When you see a missing poster, do you stop and look? Missing people posters can be found everywhere in New York City — on street lamps, telephone poles and storefronts. A common place to see missing posters is on subway station booths near turnstiles and MetroCard kiosks. The size of these missing posters can sometimes be too small for people to see. Reporters Danni Santana and Mia Garchitorena caught up with residents and tourists in New York to document their reactions to missing people posters.
In a city of 8 million people, how do you find someone who is lost — or someone who doesn’t want to be found? The New York City Police Department has a dedicated Missing Persons Squad, but it can’t devote all its resources to finding a missing person. In many cases, families have to launch their own investigations, turning to friends, families and private investigators to find their loved ones. This section takes a critical look at the system that handles missing persons cases and the methods used to look for the lost.
AMBER Alert: Cure or thin Band-Aid?
The child-abduction alert system may not “save lives” as it claims.
BY LEVI SHARPE
The AMBER Alert has become increasingly integrated into smartphone technology and social media platforms. However, a 2010 study of the AMBER Alert found the claim that the system is “saving lives” to be misleading. Read more.
Social Media’s Role in Finding the Missing
Police and other government agencies are using social media heavily to share information about missing people.
BY DANNI SANTANA
In 2014, the New York City Police Department launched a social media campaign to include civilians in ongoing investigations, both to catch criminals and find the missing. Read more.
Private Investigators: Help Beyond Police
For private eyes, cracking missing persons cases remains elusive.
BY EMRYS ELLER
Private eyes often locate old flames and the parents of adopted children. But to find runaways and others who disappeared with purpose usually requires many hours of coordination with police. Few clients beyond the rich can afford to hire investigators to hunt down missing loved ones. Read more.
Etan Patz: The First Missing Child on the Milk Carton
BY JUSTIN JOFFE
When 6-year-old Etan Patz disappeared on May 25, 1979, while walking to his bus stop in lower Manhattan’s SoHo neighborhood, it shocked a nation still reeling from John Wayne Gacy’s conviction for the murders of 33 young boys.
The Patz disappearance struck a chord with the American people. Patz’s father, a professional photographer, circulated pictures of his son everywhere. Never before were the mobilization efforts to find a missing child so organized. A new movement of community engagement in missing persons cases emerged.
In 2012, the unsolved Patz case was reopened with the emergence of a new suspect. That same year, the New York Times interviewed New Yorkers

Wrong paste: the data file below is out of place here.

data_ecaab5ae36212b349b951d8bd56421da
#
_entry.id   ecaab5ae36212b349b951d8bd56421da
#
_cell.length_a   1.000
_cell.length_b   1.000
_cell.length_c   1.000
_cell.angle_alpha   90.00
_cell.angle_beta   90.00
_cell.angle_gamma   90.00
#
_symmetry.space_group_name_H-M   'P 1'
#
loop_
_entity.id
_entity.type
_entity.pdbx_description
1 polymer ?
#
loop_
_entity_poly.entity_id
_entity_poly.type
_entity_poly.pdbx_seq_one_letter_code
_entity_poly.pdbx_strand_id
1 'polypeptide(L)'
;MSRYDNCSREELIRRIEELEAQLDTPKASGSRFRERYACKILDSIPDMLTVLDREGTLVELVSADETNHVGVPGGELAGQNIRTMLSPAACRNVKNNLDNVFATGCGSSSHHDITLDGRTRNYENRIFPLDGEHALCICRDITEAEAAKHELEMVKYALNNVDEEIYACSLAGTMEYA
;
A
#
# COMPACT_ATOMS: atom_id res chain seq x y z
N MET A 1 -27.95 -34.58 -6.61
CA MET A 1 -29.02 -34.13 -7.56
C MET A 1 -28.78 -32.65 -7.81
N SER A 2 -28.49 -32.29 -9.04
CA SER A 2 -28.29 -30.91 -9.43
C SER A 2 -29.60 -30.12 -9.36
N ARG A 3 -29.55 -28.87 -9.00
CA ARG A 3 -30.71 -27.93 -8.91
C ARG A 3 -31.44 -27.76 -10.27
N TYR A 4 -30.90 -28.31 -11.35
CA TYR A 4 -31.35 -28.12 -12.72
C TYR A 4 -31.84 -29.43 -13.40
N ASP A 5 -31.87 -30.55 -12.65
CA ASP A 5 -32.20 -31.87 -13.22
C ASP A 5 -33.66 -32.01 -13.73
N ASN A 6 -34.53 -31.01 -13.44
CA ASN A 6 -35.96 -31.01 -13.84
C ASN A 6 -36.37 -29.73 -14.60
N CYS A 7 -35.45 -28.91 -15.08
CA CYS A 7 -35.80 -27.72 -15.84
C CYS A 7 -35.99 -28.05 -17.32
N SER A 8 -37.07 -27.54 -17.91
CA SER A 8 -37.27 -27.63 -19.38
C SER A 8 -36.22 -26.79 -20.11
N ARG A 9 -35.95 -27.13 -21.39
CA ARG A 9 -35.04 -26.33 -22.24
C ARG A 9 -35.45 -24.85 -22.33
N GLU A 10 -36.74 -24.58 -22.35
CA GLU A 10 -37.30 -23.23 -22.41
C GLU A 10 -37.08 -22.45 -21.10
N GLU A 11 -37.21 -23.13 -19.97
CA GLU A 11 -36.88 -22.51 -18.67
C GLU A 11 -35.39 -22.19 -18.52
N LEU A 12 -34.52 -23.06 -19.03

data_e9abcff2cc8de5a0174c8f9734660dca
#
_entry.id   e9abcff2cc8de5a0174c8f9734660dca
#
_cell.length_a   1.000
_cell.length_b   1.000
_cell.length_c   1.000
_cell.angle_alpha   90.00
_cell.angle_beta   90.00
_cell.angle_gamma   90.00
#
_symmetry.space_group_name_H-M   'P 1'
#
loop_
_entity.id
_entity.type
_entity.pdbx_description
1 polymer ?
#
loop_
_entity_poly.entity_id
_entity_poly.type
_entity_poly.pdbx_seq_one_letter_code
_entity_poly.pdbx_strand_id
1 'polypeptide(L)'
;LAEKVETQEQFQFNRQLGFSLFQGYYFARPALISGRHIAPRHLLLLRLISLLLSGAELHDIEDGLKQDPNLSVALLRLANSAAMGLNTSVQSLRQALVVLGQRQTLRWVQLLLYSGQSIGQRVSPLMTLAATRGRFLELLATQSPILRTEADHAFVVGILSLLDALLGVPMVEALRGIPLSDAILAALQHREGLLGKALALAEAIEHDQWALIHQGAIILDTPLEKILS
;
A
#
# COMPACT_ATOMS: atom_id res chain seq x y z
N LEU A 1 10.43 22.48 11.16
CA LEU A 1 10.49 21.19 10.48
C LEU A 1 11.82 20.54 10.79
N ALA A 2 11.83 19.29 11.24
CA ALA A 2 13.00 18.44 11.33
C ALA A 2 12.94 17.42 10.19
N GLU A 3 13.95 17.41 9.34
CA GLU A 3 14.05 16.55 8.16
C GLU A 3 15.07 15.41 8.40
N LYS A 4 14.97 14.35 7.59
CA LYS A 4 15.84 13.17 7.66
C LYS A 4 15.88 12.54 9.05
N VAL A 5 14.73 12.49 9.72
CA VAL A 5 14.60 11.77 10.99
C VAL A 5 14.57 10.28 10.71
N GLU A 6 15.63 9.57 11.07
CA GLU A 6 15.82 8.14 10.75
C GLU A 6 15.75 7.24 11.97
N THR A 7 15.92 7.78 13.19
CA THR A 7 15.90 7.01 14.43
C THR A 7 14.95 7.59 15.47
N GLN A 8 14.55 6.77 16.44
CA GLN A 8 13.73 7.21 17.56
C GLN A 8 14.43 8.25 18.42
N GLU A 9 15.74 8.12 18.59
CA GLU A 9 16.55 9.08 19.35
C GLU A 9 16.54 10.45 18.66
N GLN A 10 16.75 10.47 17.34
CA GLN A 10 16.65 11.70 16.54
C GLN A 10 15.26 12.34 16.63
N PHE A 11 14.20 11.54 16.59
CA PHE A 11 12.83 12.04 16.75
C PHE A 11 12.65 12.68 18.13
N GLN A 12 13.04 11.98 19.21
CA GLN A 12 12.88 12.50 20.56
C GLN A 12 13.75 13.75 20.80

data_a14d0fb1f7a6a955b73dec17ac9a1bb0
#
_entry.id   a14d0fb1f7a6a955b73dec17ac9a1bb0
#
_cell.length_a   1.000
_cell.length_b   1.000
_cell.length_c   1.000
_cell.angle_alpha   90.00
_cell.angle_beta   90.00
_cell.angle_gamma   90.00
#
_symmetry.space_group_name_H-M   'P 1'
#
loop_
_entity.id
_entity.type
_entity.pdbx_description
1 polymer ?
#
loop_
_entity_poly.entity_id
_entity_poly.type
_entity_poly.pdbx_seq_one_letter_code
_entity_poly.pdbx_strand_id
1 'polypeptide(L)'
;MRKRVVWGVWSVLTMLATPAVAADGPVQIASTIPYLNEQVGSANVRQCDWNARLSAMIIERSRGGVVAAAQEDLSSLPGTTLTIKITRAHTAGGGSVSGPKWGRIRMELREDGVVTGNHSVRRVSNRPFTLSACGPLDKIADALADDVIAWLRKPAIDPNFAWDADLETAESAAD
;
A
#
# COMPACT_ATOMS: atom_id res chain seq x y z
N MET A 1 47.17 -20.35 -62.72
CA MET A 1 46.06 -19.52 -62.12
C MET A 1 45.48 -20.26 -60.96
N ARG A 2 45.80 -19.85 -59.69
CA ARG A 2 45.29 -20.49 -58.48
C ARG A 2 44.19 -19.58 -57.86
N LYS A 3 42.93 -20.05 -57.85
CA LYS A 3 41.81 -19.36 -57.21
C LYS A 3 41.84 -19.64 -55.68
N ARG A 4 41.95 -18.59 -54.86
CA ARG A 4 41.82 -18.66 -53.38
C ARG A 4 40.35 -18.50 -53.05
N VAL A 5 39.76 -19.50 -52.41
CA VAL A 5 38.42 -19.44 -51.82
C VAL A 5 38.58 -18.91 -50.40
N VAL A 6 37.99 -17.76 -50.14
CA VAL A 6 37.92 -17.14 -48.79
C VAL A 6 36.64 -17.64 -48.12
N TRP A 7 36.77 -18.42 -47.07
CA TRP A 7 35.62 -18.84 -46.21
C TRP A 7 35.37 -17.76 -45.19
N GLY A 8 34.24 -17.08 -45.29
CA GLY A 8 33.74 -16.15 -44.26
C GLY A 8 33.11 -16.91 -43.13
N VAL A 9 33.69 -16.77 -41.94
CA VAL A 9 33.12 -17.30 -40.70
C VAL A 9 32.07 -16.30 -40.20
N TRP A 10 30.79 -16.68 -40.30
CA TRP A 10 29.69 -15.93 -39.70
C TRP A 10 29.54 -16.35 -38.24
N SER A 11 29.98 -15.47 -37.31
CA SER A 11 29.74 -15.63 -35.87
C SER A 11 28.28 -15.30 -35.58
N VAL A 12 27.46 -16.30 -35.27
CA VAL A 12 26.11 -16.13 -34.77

Development of Techniques Since 1979
BY ALIZA CHASAN
on SoHo streets to hear how the Patz disappearance affected them.
“Nearby, at Fanelli’s Café, Danielle Bias, 37, recalled the image that had been seared into her mind since her childhood in Louisiana: the milk carton, with Etan’s face, sitting on her breakfast table,” wrote Matt Flegenheimer in The Times on the 33rd anniversary of the disappearance. “Parental warnings became commonplace: Wait for the school bus. Never talk to strangers.”
As the 36th anniversary approaches, Patz’s disappearance has a lasting effect on a nation of people who seemed to know him as their own child. In 1983, President Reagan declared May 25 a national holiday, and “National Missing Children’s Day” was born. One year later, The National Center for Missing and Exploited Children, a nonprofit organization that spreads awareness and provides resources to help find missing children, was established.
Race and Gender: Media Bias in Coverage of Missing Persons
A survey of literature and clips on
“The Missing White Girl Syndrome.”
BY JUSTIN JOFFE
A missing-person case will get more media coverage if the missing person is an attractive, young white woman. That’s according to a variety of media analysts, who label what they consider to be racial bias in the media, “The Missing White Girl Syndrome.” Read more.
Medical Examiner: After A Missing Person is Found Dead
The Office of the Chief Medical Examiner works closely with police to determine the cause and manner of death.
BY TIONAH LEE
In New York City, the Office of the Chief Medical Examiner employs over 32 medical examiners in Manhattan, Queens and Brooklyn. It is the medical examiner’s job to use forensics to identify the body and complete the autopsies that determine the cause of death. Read more.
NYPD: How The Police Handles Missing Persons Cases
A guide to understanding how the NYPD responds to cases.
BY KANYAKRIT VONGKIATKAJORN
The New York Police Department received more than 13,000 reports of missing people last year. Here’s how the NYPD responds to a missing persons case, from start to finish, and the best way to seek help. Read more.
Clearinghouse: Behind the Scenes Support
How help from the NYS Missing Persons Clearinghouse keeps a case from going cold.
BY ANNAMARYA SCACCIA
Since 1987, the Missing Persons Clearinghouse, housed within the New York State Division of Criminal Justice Services, works behind the scenes to help investigators and families find the missing. The Clearinghouse provides investigative support services that can often mean the difference between a case being solved or going cold. Read more.